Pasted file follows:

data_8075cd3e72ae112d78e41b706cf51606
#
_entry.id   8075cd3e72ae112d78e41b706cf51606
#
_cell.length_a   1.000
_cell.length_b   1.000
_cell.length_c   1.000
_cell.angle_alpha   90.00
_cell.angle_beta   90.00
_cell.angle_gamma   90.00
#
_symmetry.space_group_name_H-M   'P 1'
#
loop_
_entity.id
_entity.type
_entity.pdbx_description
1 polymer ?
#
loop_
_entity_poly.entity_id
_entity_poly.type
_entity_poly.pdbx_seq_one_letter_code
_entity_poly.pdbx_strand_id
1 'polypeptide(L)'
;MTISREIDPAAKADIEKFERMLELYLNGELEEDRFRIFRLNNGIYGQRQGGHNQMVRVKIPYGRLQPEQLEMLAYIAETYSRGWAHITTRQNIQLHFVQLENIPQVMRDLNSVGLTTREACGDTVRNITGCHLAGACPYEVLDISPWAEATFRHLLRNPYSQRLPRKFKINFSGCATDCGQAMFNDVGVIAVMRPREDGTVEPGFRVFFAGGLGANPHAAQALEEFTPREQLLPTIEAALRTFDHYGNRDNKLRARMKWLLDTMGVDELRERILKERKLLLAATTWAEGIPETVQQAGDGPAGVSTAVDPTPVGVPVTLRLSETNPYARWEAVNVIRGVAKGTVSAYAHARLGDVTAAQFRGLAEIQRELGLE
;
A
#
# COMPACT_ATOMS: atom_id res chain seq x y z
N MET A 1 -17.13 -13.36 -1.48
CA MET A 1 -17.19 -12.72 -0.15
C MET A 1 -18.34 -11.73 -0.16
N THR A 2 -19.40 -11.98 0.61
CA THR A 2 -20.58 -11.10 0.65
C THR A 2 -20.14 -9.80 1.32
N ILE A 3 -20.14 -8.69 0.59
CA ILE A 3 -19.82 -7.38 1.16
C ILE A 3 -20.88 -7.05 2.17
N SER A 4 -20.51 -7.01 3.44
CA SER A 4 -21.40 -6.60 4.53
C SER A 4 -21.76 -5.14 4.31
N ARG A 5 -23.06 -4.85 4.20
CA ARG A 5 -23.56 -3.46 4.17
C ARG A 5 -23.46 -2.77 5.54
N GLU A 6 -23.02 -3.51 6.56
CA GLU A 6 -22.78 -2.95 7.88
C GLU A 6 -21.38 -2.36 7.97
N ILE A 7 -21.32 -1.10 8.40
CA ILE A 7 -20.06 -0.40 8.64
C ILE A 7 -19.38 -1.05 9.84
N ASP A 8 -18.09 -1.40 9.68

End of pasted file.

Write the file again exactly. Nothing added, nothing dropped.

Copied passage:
data_8075cd3e72ae112d78e41b706cf51606
#
_entry.id   8075cd3e72ae112d78e41b706cf51606
#
_cell.length_a   1.000
_cell.length_b   1.000
_cell.length_c   1.000
_cell.angle_alpha   90.00
_cell.angle_beta   90.00
_cell.angle_gamma   90.00
#
_symmetry.space_group_name_H-M   'P 1'
#
loop_
_entity.id
_entity.type
_entity.pdbx_description
1 polymer ?
#
loop_
_entity_poly.entity_id
_entity_poly.type
_entity_poly.pdbx_seq_one_letter_code
_entity_poly.pdbx_strand_id
1 'polypeptide(L)'
;MTISREIDPAAKADIEKFERMLELYLNGELEEDRFRIFRLNNGIYGQRQGGHNQMVRVKIPYGRLQPEQLEMLAYIAETYSRGWAHITTRQNIQLHFVQLENIPQVMRDLNSVGLTTREACGDTVRNITGCHLAGACPYEVLDISPWAEATFRHLLRNPYSQRLPRKFKINFSGCATDCGQAMFNDVGVIAVMRPREDGTVEPGFRVFFAGGLGANPHAAQALEEFTPREQLLPTIEAALRTFDHYGNRDNKLRARMKWLLDTMGVDELRERILKERKLLLAATTWAEGIPETVQQAGDGPAGVSTAVDPTPVGVPVTLRLSETNPYARWEAVNVIRGVAKGTVSAYAHARLGDVTAAQFRGLAEIQRELGLE
;
A
#
# COMPACT_ATOMS: atom_id res chain seq x y z
N MET A 1 -17.13 -13.36 -1.48
CA MET A 1 -17.19 -12.72 -0.15
C MET A 1 -18.34 -11.73 -0.16
N THR A 2 -19.40 -11.98 0.61
CA THR A 2 -20.58 -11.10 0.65
C THR A 2 -20.14 -9.80 1.32
N ILE A 3 -20.14 -8.69 0.59
CA ILE A 3 -19.82 -7.38 1.16
C ILE A 3 -20.88 -7.05 2.17
N SER A 4 -20.51 -7.01 3.44
CA SER A 4 -21.40 -6.60 4.53
C SER A 4 -21.76 -5.14 4.31
N ARG A 5 -23.06 -4.85 4.20
CA ARG A 5 -23.56 -3.46 4.17
C ARG A 5 -23.46 -2.77 5.54
N GLU A 6 -23.02 -3.51 6.56
CA GLU A 6 -22.78 -2.95 7.88
C GLU A 6 -21.38 -2.36 7.97
N ILE A 7 -21.32 -1.10 8.40
CA ILE A 7 -20.06 -0.40 8.64
C ILE A 7 -19.38 -1.05 9.84
N ASP A 8 -18.09 -1.40 9.68